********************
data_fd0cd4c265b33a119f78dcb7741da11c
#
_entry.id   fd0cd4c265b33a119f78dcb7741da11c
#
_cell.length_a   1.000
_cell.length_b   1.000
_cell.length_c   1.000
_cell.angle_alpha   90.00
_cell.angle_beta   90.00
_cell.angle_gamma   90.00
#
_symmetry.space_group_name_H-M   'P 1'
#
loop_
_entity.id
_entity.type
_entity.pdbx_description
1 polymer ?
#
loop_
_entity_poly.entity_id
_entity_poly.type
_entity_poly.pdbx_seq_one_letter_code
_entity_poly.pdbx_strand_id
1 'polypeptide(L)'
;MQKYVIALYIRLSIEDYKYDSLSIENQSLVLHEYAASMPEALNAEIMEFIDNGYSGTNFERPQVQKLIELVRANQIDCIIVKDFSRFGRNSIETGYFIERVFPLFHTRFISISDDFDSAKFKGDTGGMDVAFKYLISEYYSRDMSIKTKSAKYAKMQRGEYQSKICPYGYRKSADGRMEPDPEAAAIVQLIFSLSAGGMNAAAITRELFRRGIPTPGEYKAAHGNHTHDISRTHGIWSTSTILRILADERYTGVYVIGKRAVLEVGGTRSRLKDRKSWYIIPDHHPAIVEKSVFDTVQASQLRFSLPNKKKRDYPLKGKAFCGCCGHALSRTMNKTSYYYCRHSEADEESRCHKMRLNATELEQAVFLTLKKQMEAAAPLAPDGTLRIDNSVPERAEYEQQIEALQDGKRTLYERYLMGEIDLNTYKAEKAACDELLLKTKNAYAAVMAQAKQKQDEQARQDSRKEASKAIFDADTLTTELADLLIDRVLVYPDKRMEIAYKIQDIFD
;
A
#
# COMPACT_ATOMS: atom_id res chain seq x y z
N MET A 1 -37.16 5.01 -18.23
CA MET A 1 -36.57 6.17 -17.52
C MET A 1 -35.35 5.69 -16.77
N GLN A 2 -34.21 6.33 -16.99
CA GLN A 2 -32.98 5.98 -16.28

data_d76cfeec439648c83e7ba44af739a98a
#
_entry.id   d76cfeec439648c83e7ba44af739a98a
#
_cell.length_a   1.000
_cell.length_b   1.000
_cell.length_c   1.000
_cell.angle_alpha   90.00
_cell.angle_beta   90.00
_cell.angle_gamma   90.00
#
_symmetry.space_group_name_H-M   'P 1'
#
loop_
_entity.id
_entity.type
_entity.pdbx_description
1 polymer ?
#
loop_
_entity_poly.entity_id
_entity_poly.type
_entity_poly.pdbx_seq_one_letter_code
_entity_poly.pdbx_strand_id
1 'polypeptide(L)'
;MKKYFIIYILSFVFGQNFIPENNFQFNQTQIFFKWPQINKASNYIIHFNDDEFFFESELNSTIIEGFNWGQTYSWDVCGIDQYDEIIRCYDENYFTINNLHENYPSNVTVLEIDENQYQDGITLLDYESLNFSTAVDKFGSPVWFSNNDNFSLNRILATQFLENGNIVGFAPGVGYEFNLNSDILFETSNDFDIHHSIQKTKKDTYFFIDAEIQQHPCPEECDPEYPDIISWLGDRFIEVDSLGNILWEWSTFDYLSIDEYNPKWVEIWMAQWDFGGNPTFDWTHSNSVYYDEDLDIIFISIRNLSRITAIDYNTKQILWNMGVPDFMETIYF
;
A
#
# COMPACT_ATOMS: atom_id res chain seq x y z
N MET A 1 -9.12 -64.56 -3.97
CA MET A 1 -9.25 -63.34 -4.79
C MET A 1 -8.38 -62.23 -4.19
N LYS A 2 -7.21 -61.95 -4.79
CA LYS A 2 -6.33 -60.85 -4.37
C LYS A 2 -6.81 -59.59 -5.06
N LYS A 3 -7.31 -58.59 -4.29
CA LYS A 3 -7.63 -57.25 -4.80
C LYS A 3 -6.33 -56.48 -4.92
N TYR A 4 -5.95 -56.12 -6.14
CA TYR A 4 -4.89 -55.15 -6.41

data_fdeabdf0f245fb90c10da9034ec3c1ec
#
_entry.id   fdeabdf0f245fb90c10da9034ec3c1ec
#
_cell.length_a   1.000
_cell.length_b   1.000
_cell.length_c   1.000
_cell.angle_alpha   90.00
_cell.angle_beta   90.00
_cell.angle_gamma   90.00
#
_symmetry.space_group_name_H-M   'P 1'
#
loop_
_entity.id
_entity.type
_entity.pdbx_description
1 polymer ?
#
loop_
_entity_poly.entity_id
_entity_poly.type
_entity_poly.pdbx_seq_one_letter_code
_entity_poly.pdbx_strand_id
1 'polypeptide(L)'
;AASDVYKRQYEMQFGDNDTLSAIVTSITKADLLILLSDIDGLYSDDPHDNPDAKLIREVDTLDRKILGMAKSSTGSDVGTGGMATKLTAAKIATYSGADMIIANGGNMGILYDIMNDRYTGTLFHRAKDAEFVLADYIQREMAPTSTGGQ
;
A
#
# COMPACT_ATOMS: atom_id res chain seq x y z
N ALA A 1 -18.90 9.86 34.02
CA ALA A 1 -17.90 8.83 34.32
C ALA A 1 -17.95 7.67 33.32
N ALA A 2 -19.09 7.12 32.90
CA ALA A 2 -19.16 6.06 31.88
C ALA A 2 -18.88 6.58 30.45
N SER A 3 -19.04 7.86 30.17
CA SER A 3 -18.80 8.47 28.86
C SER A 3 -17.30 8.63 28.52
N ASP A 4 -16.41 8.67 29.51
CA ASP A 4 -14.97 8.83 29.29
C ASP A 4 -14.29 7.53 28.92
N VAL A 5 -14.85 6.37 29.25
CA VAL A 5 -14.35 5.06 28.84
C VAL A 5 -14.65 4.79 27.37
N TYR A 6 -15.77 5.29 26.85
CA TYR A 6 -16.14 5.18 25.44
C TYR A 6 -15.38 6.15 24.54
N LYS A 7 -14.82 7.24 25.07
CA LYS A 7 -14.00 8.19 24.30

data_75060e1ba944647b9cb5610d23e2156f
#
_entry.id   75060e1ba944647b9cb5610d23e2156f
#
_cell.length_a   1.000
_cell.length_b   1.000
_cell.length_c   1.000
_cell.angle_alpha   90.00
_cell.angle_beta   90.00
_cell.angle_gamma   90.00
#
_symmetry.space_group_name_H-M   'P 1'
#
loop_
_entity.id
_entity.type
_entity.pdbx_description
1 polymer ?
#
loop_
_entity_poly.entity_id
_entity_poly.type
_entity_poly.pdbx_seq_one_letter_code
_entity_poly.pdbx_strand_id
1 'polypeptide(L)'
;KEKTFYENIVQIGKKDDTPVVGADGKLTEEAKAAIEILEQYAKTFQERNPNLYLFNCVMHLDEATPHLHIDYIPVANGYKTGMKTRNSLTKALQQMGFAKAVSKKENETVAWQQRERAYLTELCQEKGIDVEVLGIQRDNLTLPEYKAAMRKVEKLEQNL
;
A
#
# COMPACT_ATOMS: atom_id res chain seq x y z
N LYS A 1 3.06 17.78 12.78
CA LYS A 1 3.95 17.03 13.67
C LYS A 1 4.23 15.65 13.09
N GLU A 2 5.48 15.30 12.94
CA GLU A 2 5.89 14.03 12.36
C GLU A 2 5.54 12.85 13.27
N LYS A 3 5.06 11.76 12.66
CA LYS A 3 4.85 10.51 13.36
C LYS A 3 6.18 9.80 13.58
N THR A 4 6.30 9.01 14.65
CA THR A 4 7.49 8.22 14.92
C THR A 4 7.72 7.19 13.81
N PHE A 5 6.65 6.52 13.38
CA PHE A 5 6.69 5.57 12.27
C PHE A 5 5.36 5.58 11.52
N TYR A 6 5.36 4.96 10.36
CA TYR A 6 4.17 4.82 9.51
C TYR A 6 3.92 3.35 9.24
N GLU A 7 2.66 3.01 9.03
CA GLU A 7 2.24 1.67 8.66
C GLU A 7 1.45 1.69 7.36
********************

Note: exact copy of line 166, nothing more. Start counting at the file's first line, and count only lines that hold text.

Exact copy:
N THR A 4 6.30 9.01 14.65